I don’t think foreign policy can ever be the salient voting criterion, however. This is partly because, like economics, FP is largely reactive and teleological (consequences-based). It’s also because foreign policy is based on reasoning that we cannot understand or evaluate. Even after Wikileaks’ wonderful/terrible works, there are tons of international decisions which seem to have been taken based on information we simply don’t know about.

Take Obama for an example. His 2008 platform was hugely optimistic on foreign policy issues. He was going to respect other countries, he was going to stop extra-ordinary rendition, stop torture, close Abu Ghraib, build better trade relations, create a consensus on climate change, work against international poverty and all the rest. But? But he hasn’t. Abu Ghraib was downsized but is interrogating same as ever, possibly worse. Rendition continues. The Afghanistan pullout date is Bush’s pullout date. He sent forces to Libya, and ?possibly to Egypt?, plus ?possibly funds to Syria? That’s serious meddling in other nations’ sovereignty. What? Oh yeah. Drone strikes. Loads of them. Killing civilians and violating other nations’ airspace. Plus, what? Oh yeah. Bin Laden. Sending elite assassins into a foreign country, without that country’s permission.

Why did he do all these things? Well, even if you think he was lying in 2008 (which I genuinely don’t), he’s still losing leftwing votes through all his FP and human rights abuses. To take Abu Ghraib specifically, the only reason I can imagine him carrying it on is that he’s seen some seriously secret spy evidence, some CIA ‘more secret than top secret’ intelligence which shows that OK, we don’t have enough to charge these guys, and yes, it’s terrible and illegal to hold them in this way, but seriously, if we let them go, lots of people will die. I really can’t imagine another reason for him not to follow through on his pledge.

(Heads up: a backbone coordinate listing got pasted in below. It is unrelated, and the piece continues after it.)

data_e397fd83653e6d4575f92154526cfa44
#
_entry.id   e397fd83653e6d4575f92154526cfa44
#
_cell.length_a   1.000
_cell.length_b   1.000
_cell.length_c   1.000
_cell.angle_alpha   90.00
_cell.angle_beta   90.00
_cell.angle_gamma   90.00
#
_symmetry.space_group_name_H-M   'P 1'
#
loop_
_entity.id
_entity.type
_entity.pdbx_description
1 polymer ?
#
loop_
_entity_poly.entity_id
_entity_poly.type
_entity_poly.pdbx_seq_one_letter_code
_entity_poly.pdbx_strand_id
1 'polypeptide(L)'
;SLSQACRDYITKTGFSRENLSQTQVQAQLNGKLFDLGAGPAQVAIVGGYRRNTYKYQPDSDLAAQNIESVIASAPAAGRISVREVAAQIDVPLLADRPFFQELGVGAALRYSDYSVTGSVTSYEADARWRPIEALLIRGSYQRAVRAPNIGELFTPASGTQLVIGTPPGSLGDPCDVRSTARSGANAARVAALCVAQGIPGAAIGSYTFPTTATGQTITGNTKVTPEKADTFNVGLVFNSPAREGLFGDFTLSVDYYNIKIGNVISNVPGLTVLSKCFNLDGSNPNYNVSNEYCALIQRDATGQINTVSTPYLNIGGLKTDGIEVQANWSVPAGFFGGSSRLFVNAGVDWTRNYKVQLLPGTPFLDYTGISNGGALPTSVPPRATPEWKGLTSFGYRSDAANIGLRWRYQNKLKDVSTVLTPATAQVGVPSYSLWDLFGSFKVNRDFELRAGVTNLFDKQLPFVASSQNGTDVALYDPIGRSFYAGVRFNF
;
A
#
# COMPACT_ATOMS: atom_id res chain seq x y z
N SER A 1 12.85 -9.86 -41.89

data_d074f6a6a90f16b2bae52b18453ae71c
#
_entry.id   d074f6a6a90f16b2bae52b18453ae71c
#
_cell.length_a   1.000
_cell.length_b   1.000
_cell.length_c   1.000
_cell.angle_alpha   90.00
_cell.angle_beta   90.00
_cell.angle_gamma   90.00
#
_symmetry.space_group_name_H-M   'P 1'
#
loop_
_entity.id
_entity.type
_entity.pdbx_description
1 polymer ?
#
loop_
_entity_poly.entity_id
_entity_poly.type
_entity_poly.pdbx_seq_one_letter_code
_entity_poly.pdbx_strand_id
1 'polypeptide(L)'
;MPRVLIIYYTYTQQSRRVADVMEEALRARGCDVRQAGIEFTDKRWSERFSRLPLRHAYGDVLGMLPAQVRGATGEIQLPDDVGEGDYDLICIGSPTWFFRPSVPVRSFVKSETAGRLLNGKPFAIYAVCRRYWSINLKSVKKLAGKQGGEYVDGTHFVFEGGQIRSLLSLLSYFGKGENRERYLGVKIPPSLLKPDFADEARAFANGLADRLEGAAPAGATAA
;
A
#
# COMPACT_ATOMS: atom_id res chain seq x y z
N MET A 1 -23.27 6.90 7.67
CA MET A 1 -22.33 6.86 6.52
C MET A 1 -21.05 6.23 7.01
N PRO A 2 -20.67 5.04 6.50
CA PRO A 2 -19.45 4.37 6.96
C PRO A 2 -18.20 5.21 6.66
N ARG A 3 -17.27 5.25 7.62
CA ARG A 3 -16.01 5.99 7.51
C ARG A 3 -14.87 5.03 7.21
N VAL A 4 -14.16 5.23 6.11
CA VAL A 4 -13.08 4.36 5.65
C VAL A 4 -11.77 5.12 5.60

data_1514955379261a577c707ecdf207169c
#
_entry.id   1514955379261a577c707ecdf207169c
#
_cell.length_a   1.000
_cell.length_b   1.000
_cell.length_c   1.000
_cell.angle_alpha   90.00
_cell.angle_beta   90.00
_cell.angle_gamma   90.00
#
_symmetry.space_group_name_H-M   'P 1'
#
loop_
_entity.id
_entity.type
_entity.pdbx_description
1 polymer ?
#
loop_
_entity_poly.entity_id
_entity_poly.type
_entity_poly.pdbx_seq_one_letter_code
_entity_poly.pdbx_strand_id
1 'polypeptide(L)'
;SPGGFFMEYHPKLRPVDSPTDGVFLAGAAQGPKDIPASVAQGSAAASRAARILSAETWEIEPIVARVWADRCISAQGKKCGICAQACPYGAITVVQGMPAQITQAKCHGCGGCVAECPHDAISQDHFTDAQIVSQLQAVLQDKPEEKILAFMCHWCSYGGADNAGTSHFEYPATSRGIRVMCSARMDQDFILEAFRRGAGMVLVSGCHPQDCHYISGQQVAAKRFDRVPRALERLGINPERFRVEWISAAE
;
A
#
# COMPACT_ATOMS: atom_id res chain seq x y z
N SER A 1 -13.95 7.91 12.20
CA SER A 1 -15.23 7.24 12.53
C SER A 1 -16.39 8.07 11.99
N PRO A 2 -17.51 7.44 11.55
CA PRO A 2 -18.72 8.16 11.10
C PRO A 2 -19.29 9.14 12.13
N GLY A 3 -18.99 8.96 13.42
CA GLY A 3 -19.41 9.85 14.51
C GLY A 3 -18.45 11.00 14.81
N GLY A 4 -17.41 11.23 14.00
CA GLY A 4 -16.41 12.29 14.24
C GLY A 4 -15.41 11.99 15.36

Similar reasoning, of course, helped justify the Iraq War. Sure, the Intelligence happened to be total rubbish, but Blair and Bush really believed Iraq was a chem/bio threat. Probably.

What these examples illustrate is that Foreign Policy again can’t be the deciding issue, since we don’t know all the data. How can we evaluate which candidate will be best in given situation Y, when we don’t actually know what situation Y is?!

So what can we choose our governments by?****

That’s right.


Homosexual Marriage

Well, social policies anyhow. Homosexual Marriage (from now HM) is just a handy example. See, social issues are demonstrative of a party’s actual thinking mechanisms. Even if you argue that the Democrats and Lib Dems are cynically supporting HM to gather homosexual votes, that still shows a greater willingness than more right-wing parties, who apparently don’t want their votes. Ever.

Most social policies, HM no exception, are not teleological. Arguments for HM don’t tend to start, “If we adopt HM, then in ten years’ time everyone will be better educated and £3000 richer”. They are reasoning-based. They are values-based. And they demonstrate the type of reasoning which I’d like a party to use when selecting its stances on any issue. I would trust a party that supports gay, minority and women’s rights on the economy, the military budget, the environment. Why? Because they seem to think similarly to me based on the same basic facts. Even if I disagree with the Lib Dems’ economic plans, that’s essentially me betting on black and them on red. But on an issue like HM or Lords Reform, stem-cell research or abortion, their lovely lovely critical, analytical, secular thinking is demonstrated. And I jizz in my figurative pants.